I’ve recently welcomed another rider into the “adventure” world. To his credit, he rode dirt bikes “back in the day”, but has been dedicated to street riding for many years now. After seeing all the crazy photos here on the website and social media feeds, he decided to once again venture off-road. Apparently, I’ve unconsciously been trying to excite folks into taking their motorcycle on a woods adventure, but today, I’m making that a conscious effort. Needless to say, I’m enamored with adventure riding, but beyond “because it’s fun”, here are 14 reasons why you can and should give adventure riding a shot.
Back in 2016, I published “Putting more Adventure into Moto Adventurer“, after I brought home new (to me) Triumph Scrambler. Long-term followers of the site are no doubt familiar with Rosie’s accolades, but I bring up that story because it marked a clear transition from asphalt to dirt. Even today, there’s little I enjoy more than a lonely stretch of Appalachian twisties, but with the right attitude, when that pavement ends, I think you should keep riding. I’ll go further by saying that, with the right bike, you can arguably ride anywhere. This, of course, is a matter of taste, comfort, budget, and perhaps the right tires, but there are many ways to skin this cat, and this is easily why I enjoy adventure riding so much. There have been countless times when I’ve been out in the boonies and I spot a great photo opportunity, which frequently means leaving the safety of the tarmac; something that is now seldom a second thought. “Anywhere” again depends on those before mentioned factors, but it goes without saying, once you’ve left the asphalt, your riding opportunities essentially double.
I really enjoy a good hike, among other outdoor activities. Unfortunately, prime hiking weather is often prime motorcycling weather; adventure riding means I have the opportunity to do both. While I don’t often ride and then hike, it’s happened before. More than anything else, it’s nice to disappear into the woods, find a nice scenic spot next to a creek, shut down the engine, and just listen the birds singing. With that, a typical jaunt through my beloved Bluegrass means I have run-ins with deer, wild turkeys, guinea hens, and occasionally snakes crossing the trail. Considering gas stations and restaurants are seldom near the prime off-road locations, packing a sandwich and having a picnic on the trail is often standard operating procedure. With a good hammock, it’s even easier to turn this whole experience into an overnight affair.
The best scenery is seldom on a paved road
Here on the east coast, the powers that be have put a lot of effort into paving more roads as a convenience to tourists; but like I said about an impromptu creekside lunch, some of the best views are still found at the end of a dirt road. In many cases, the “road” itself is the view. While riding the Triple-Nickel last spring, my GPS led me astray which turned into an off-road adventure. That adventure led to a random covered bridge hidden in the forest. Last week while scouting routes for Red River Scramble, we encountered a waterfall over a rock shelter that was literally part of the trail. Aside from the likes of the Blue Ridge Parkway, paved roads seldom reveal such gems.
Riding off-road improves your street skills
As a guy who learned to ride on the pavement first, the sensation of the rear end of the motorcycle sliding out of line with the front wheel was especially unnerving. However, once you realize it’s all part of the process, and get comfortable with the rear wheel doing its thing, you suddenly have a new appreciation for a motorcycle’s capabilities on asphalt. You rapidly find yourself far less intimidated by limited traction conditions. “Sliding” is often a tactic used off-road to get the motorcycle into position for the next obstacle; worst case it’s something that happens and you learn how to manage it without incident (more on that in a moment). Again, once you’ve mastered that experience, you now know what to do in a bad situation on the tarmac. Most importantly, riding off-road will teach you how to look where you want to go, with a quickness; a critical street skill that at times, still evades veteran street riders.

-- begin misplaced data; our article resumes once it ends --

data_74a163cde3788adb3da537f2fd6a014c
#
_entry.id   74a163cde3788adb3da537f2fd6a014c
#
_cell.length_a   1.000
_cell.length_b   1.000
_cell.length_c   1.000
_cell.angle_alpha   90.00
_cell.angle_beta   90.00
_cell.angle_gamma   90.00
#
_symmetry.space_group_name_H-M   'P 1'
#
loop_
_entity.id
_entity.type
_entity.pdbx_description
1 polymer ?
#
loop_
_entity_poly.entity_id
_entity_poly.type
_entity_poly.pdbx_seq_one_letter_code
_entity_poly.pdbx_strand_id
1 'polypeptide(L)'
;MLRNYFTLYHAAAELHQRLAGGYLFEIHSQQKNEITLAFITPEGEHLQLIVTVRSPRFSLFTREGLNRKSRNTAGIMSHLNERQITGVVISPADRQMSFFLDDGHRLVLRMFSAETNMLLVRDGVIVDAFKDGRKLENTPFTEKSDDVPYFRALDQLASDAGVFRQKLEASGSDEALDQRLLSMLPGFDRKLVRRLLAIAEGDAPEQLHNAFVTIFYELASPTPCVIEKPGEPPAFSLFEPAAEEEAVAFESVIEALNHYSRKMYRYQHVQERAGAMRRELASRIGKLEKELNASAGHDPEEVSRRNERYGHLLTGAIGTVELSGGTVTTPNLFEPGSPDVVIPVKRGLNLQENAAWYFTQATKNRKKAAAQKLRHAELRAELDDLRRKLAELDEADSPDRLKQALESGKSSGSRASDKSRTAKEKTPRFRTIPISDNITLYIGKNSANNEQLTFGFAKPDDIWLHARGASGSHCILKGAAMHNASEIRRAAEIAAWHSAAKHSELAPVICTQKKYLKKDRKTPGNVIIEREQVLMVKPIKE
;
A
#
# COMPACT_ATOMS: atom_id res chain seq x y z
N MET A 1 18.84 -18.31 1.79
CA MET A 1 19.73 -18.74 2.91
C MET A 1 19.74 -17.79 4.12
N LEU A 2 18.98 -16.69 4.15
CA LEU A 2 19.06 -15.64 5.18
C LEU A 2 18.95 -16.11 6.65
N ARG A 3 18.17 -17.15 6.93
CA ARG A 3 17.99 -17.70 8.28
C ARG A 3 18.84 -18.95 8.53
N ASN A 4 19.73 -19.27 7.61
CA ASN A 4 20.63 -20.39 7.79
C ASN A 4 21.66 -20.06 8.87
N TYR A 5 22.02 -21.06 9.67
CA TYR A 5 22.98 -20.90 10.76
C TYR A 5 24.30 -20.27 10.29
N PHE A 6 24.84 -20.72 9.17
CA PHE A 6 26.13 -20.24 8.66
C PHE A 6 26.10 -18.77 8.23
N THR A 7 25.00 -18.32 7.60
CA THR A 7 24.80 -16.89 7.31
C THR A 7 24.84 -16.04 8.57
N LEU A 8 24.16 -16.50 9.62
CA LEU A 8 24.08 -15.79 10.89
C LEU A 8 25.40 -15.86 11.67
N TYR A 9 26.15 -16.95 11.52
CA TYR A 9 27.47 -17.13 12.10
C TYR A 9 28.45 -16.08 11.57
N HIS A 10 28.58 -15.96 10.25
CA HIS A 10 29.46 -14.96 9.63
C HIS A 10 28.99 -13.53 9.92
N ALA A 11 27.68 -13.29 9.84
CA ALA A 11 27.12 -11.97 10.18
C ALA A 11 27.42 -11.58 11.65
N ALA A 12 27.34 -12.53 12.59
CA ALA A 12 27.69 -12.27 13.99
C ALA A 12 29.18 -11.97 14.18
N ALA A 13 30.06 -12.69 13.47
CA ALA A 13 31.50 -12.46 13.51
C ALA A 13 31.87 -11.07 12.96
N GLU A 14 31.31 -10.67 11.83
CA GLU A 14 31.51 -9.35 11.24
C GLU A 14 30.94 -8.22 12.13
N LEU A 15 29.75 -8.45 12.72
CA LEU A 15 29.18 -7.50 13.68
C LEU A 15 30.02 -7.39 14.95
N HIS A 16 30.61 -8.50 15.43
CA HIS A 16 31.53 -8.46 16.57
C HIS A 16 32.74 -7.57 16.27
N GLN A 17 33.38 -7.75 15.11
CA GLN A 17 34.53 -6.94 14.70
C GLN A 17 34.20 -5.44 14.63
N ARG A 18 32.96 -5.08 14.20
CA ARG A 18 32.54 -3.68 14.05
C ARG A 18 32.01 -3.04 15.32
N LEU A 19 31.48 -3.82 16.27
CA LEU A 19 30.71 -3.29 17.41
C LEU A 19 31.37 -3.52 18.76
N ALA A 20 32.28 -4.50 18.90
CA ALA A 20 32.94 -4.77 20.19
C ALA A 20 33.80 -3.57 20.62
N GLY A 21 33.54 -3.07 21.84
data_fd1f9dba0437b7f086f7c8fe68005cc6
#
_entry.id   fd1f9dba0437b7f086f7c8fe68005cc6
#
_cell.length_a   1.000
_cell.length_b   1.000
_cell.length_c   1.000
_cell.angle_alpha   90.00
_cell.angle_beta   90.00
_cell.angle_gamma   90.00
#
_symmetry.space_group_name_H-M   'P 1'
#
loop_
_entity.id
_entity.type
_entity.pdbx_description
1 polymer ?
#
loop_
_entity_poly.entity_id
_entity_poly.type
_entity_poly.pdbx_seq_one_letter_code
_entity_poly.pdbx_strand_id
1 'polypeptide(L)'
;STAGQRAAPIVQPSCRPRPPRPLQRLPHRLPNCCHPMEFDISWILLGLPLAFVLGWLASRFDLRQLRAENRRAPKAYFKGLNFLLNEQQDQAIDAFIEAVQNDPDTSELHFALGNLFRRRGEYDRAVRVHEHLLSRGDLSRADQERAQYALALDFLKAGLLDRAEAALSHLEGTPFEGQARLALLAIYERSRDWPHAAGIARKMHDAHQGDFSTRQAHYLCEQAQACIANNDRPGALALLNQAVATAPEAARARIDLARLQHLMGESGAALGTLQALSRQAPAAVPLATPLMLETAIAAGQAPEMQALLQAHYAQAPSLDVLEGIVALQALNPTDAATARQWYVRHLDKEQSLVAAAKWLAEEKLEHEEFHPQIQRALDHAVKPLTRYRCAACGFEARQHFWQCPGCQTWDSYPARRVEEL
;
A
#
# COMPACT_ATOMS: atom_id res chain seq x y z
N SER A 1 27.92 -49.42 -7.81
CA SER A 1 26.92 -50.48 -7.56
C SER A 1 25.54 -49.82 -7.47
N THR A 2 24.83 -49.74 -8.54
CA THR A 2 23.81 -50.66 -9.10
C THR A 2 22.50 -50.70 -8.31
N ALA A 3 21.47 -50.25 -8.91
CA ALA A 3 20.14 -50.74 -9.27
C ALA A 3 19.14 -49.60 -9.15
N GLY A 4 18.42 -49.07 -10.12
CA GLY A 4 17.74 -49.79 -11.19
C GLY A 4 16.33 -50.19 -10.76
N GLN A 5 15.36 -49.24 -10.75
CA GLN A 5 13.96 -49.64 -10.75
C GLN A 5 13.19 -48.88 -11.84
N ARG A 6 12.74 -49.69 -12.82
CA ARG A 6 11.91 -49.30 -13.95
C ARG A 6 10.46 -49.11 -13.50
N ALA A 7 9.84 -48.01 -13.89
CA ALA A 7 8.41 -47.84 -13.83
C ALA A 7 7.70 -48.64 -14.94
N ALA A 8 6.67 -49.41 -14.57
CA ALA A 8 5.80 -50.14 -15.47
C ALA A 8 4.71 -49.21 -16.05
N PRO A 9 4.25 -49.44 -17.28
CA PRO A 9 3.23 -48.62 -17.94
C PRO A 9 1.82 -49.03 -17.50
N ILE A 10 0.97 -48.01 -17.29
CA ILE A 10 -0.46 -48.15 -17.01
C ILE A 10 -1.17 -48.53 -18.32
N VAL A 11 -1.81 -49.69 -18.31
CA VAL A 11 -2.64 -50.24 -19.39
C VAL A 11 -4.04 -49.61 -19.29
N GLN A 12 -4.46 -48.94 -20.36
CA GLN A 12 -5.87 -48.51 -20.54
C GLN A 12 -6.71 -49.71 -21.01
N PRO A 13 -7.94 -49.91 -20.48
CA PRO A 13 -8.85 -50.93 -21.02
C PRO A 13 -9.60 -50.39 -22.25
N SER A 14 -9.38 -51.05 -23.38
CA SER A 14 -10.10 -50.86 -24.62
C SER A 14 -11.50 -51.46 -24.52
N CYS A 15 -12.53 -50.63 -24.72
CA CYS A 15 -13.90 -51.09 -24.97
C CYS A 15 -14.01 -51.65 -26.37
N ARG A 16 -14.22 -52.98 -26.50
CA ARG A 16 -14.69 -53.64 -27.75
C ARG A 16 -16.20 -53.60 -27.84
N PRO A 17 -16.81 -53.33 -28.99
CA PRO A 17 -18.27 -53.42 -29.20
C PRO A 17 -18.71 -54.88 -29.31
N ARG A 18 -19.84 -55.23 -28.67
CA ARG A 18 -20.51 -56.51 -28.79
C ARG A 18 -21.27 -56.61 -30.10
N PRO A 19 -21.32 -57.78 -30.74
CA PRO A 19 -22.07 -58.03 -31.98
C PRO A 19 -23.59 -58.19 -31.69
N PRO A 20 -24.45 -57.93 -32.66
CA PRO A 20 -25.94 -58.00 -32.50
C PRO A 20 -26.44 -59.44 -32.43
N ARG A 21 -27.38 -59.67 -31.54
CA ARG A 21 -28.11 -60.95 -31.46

Dirt is more forgiving
Beyond mastering traction by riding off-road, dirt is also far more forgiving (I should know). Riding dirt usually means that speeds are lower, so the penalties for mishaps are typically less severe. While not always the case, if you crash off-road, the landing is typically softer. Pavement is anything but soft but it’s also lined with a lot of fixed objects that are likely to inflict even more damage at speed. There are, of course, trees in the woods (by definition), but again, the speeds are typically lower, especially in situations where you’re pushing the limits of your riding capabilities, like creek crossings, rocks, and mud. I’ve been “tossed” far more off-road than I have on the pavement, most of the time while waddling through mud or tractoring up a hill. The tip-overs in the mud are far less eventful than a drop in the parking lot, typically with less damage to the bike to boot.
You never ride the same road twice
I have an equal appreciation for riding my favorite “go-to” roads, just like I enjoy spending entire days looking for new places to ride. Some folks get bored with the same old stuff and want to ride someplace new most of the time. That’s the beauty of off-road riding; the route doesn’t need to change, because mother nature changes the character of the riding surface with each passing day. I take a few trips to Shawnee State Forest every year, I’ve never seen the route the same way twice, often no more than two weeks apart. One week I’ll find mud on the trail in a spot I’ve never seen it before; the next trip I’ll find a gnarly rut from the previous day’s thunderstorm, you just never know.
Everyone appreciates something different about motorcycling, for me, it’s often the closest I’ll ever get to being a fighter pilot. As such, that occasionally means my taste for “spirited” riding is at odds with the local constabulary… Fortunately, riding off-road typically means that posted speed limits are well… not posted, as few would attempt to ride at such speeds that would necessitate a “limit”. My off-road skills certainly fall into that category, as I seldom find myself exceeding my ability to apply the brakes on a loose surface. However, off-road riding can be the hooligan’s paradise as there’s typically no peace officer to be found; or anyone else for that matter. Needless to say, urbanites frown upon wheelies on the boulevard, but when riding off-road, the ability to lift the front wheel is praised, furthermore, it’s a necessary part of tackling certain obstacles; a skill one should master if they plan on diving deeper into the backwoods. Or at least, that’s what I’m going to tell myself… I’m obviously not condoning hooning around forest service roads and creating problems with the local park rangers. However, if you’re out on the trail in the middle of nowhere, the consequences are between you, mother nature, and perhaps your insurance company.